A weekly poem selected for likability.
This week I’ve chosen “Don’t Do That” by Stephen Dunn, first published in the New Yorker.
Don’t Do That
It was bring-your-own if you wanted anything
hard, so I brought Johnnie Walker Red
along with some resentment I’d held in
for a few weeks, which was not helped
by the sight of little nameless things
pierced with toothpicks on the tables,
or by talk that promised to be nothing
if not small. But I’d consented to come,
and I knew what part of the house
their animals would be sequestered,
whose company I loved. What else can I say,
except that old retainer of slights and wrongs,
that bad boy I hadn’t quite outgrown—
I’d brought him along, too. I was out
to cultivate a mood. My hosts greeted me,
but did not ask about my soul, which was when
I was invited by Johnnie Walker Red
to find the right kind of glass, and pour.
I toasted the air. I said hello to the wall,
then walked past a group of women
dressed to be seen, undressing them
one by one, and went up the stairs to where
the Rottweilers were, Rosie and Tom,
and got down with them on all fours.
They licked the face I offered them,
and I proceeded to slick back my hair
with their saliva, and before long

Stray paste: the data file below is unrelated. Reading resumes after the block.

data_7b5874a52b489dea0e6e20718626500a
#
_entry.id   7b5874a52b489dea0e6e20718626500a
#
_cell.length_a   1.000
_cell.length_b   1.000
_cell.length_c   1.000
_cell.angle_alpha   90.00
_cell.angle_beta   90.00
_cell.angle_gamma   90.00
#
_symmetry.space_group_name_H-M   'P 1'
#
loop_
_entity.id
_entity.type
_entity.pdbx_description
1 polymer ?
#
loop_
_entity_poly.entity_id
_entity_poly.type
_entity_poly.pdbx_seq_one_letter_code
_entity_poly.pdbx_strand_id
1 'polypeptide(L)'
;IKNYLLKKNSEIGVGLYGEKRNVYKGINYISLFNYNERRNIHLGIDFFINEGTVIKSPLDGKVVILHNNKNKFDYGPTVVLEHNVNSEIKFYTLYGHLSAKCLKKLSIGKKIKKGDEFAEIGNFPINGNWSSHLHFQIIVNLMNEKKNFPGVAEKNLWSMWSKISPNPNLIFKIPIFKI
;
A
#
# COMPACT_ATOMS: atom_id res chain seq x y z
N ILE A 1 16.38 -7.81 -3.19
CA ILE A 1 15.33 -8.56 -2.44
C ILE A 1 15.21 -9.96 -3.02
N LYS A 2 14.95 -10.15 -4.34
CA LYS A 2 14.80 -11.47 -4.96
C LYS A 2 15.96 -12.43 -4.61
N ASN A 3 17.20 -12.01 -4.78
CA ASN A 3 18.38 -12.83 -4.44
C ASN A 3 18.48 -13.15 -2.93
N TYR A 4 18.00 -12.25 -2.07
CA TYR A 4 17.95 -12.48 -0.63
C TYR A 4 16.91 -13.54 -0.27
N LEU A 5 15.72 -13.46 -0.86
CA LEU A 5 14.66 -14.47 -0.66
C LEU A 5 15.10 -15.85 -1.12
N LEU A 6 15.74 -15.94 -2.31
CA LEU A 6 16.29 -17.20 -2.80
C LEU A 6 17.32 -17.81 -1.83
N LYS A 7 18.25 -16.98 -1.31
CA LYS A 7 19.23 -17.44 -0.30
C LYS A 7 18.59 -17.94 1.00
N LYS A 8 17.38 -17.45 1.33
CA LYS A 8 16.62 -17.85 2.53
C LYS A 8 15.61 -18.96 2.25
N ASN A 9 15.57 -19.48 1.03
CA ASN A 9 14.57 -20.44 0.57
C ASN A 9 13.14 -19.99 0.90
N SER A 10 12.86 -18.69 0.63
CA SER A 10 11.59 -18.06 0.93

I felt like a wild thing, ready to mess up
the party, scarf the hors d’oeuvres.
But the dogs said, No, don’t do that,
calm down, after a while they open the door
and let you out, they pet your head, and everything
you might have held against them is gone,
and you’re good friends again. Stay, they said.
Reprinted from Here and Now: Poems by Stephen Dunn. Copyright © 2011 by Stephen Dunn. With permission of the publisher, W.W. Norton & Company, Inc.
Whiskey, dogs, partying, and alienation—what more could you want?
I am still surprised, sometimes, by the fact that poems can tell stories. Something deep in my brain expects not to understand a new poem at all. If I do understand it, the dark anticipator certainly doesn’t expect to identify with the poem, as I do here.
Those musty old poets from high school are still burned in my memory; if a poem tells a story, doesn’t tradition dictate that it be a tale of weeping by a brook, or a modest realization in a grove?
No. Stephen Dunn, Pulitzer Prize winner/badass, wants to use his poem to tell us about going to a party where everyone sucks, deciding to drink by oneself, and being calmed—as if by magic—by animals. And then the New Yorker published it!
On a formal level, I’d say the line breaks sharpen the resentful mood, especially in the first stanza. The poem makes me wonder how Dunn imagines “that old retainer of slights and wrongs”—which can feel, physically, like its own compartment in the gut.
“I was out / to cultivate a mood.” BEEN THERE, STEPHEN. RIGHT there with you.
Finally: Aspects of the described action are “unrealistic” in a way we might have to grapple with in a short story. But no hand-wringing necessary here; being a poem, the fiction-ness is frictionless.
Thanks to Stephen Dunn and W.W. Norton for permission to share this poem! Buy the book.
Photo via JNARA300 on Flickr.
“You, Too, Dislike It” appears every Thursday.